Off-the-wall ways to stay healthy
M3 Global Newsdesk Oct 17, 2020
The human body is magnificent and mysterious—so much so that after thousands of years of scientific experimentation, we’re finding ways to improve it.
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Most health-improvement strategies are well-known. Ditch the bad habits, like smoking and overeating, and develop the good ones, like exercising and consuming more healthful foods. But some methods challenge our assumptions about health. Others are downright weird.
Here are some of the weirdest ways to improve your mental or physical health.
If you exercise, even occasionally, there may be a more effective way to burn fat and build muscle: high-intensity interval training (HIIT). People who use HIIT max out their physical exertion in short spurts instead of slowly burning energy over time. For example, rather than jogging a few miles at 60% effort, a HIIT session might involve several hill sprints at 95% effort. The big idea, which is backed by scientific research, is to get better results in a shorter amount of time—hence, exercising less. In a systematic review and meta-analysis that included seven randomized trials, researchers found that HIIT was more effective than moderate-intensity continuous training (MICT) at improving brachial artery vascular function, cardiorespiratory fitness, traditional cardiovascular disease risk factors, oxidative stress, inflammation, and insulin sensitivity.
Drink coffee for better naps
Sleep and coffee don’t mix, right? Not necessarily. Mixing coffee and sleep simply requires timing. Time them right, and you can improve your reaction time and memory. In a small study conducted in Japan, 10 adults took naps under several conditions. Taking 200 mg of caffeine—the equivalent of about 2 cups of coffee—prior to a 20-minute nap was found to be the most effective strategy for reducing sleepiness and improving performance on computer tests 1 hour after napping.
So how does this work? Experts think it’s because the caffeine kicks in just as you wake, maximizing alertness. Results from the Japanese study have been replicated in several additional studies, showing improvements in outcomes for commercial vehicle drivers, during the day and at night.
Take handwritten notes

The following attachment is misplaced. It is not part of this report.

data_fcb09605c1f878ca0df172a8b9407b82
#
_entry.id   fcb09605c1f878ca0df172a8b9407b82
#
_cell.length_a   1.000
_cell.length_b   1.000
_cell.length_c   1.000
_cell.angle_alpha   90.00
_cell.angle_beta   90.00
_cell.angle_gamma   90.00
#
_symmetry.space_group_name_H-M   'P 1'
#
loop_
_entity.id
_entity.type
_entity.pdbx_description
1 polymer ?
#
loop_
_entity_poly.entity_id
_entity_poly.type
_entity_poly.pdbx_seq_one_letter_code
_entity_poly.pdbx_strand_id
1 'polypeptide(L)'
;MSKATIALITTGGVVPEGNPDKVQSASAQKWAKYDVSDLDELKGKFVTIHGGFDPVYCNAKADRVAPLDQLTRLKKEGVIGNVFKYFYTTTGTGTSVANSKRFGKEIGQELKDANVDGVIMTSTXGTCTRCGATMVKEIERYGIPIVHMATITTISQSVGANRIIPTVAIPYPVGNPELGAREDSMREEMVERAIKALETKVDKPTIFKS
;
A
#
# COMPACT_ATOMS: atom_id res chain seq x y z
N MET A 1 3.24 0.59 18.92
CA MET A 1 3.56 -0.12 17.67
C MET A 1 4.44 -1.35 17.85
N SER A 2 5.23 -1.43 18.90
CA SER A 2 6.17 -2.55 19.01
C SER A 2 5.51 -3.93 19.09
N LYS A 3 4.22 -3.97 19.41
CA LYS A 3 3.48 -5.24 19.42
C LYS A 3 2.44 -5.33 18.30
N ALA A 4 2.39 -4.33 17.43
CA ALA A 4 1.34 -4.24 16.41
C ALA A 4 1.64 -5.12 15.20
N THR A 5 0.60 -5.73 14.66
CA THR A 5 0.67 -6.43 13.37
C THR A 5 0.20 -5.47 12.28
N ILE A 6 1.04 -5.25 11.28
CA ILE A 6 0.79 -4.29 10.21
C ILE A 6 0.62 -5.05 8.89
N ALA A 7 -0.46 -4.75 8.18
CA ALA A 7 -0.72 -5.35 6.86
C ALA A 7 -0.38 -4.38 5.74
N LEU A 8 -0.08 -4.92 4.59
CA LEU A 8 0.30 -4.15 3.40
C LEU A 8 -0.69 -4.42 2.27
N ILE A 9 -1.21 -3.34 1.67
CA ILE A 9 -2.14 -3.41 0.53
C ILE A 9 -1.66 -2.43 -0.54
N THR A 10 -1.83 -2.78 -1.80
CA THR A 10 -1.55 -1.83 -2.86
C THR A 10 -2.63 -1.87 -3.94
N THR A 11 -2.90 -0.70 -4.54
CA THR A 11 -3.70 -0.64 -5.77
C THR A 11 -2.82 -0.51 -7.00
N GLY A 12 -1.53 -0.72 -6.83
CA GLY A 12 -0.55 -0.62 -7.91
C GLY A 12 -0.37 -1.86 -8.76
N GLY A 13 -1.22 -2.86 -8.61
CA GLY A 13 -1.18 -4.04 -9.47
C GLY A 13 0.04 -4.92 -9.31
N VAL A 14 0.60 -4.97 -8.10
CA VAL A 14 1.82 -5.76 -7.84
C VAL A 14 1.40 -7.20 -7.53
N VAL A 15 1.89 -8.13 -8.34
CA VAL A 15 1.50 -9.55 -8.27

To the disappointment of Luddites, manual writing tools like pens and pencils have been conceding ground to the keyboard for decades. Still, their utility stands the test of time, according to scientific research. When it comes to note-taking, studies have shown that students who use pens, pencils, and a notepad perform better on conceptual questions than students who take notes on laptops. The reasons? First, laptops are wellsprings of distraction and increase the likelihood of multitasking. Secondly, taking notes on a laptop results in shallower mental processing because students are more likely to transcribe lectures verbatim rather than processing information and reframing it in ways helpful to their personal understanding.
Tap into the Earth’s electromagnetic field
Despite its marvels, modern living often takes a toll on our health, from pollution, to climate change, to processed foods. Now, mounting evidence suggests we can add physical detachment from the Earth to that list. If that sounds weird, allow the science to clarify. Emerging research suggests that direct physical contact with the ground generates a kind of electric nutrition, with surprisingly potent and rapid anti-inflammatory and antioxidant effects. However, shoes and floors often come between us and the ground. A new interest in this developing scientific hypothesis is called “grounding” or “earthing.” According to one study, a young body of research has demonstrated its potential to be a simple, natural, and widely-accessible clinical strategy against noncommunicable, degenerative, and inflammatory-related diseases.
Close the toilet seat
It’s more than the polite thing to do—it can help avoid some seriously nasty consequences. Closing the toilet seat before you flush prevents the release of “toilet plume,” aerosols produced by flush toilets that waft into your bathroom and end up just about anywhere, from your soap dish to your toothbrush. In a review published in the American Journal of Infection Control, researchers found that potentially infectious aerosols may be produced in substantial quantities during flushing. This can continue through multiple flushes, meaning you’re not the only one at risk—flushing with the lid open can expose people who use the bathroom after you, too. To make matters worse, leaving the bathroom door open afterward means these aerosols are free to travel on air currents into other rooms. Scientists need to conduct additional studies to determine exactly how dangerous toilet plume can be, but in the meantime, it can’t hurt to drop the lid before flushing.
From rejected to accepted
Earthing and coffee-before-naps may not catch on with physicians at large, but who knows? Plenty of medical treatments—from handwashing to cancer immunotherapy and balloon angioplasty to the intraocular lens—took a long time before they were widely adopted. So, “HIIT” the gym and close the toilet seat, and you can say you were at the forefront of these new health advances.
This story is contributed by Charlie Williams and is a part of our Global Content Initiative, where we feature selected stories from our Global network which we believe would be most useful and informative to our doctor members.
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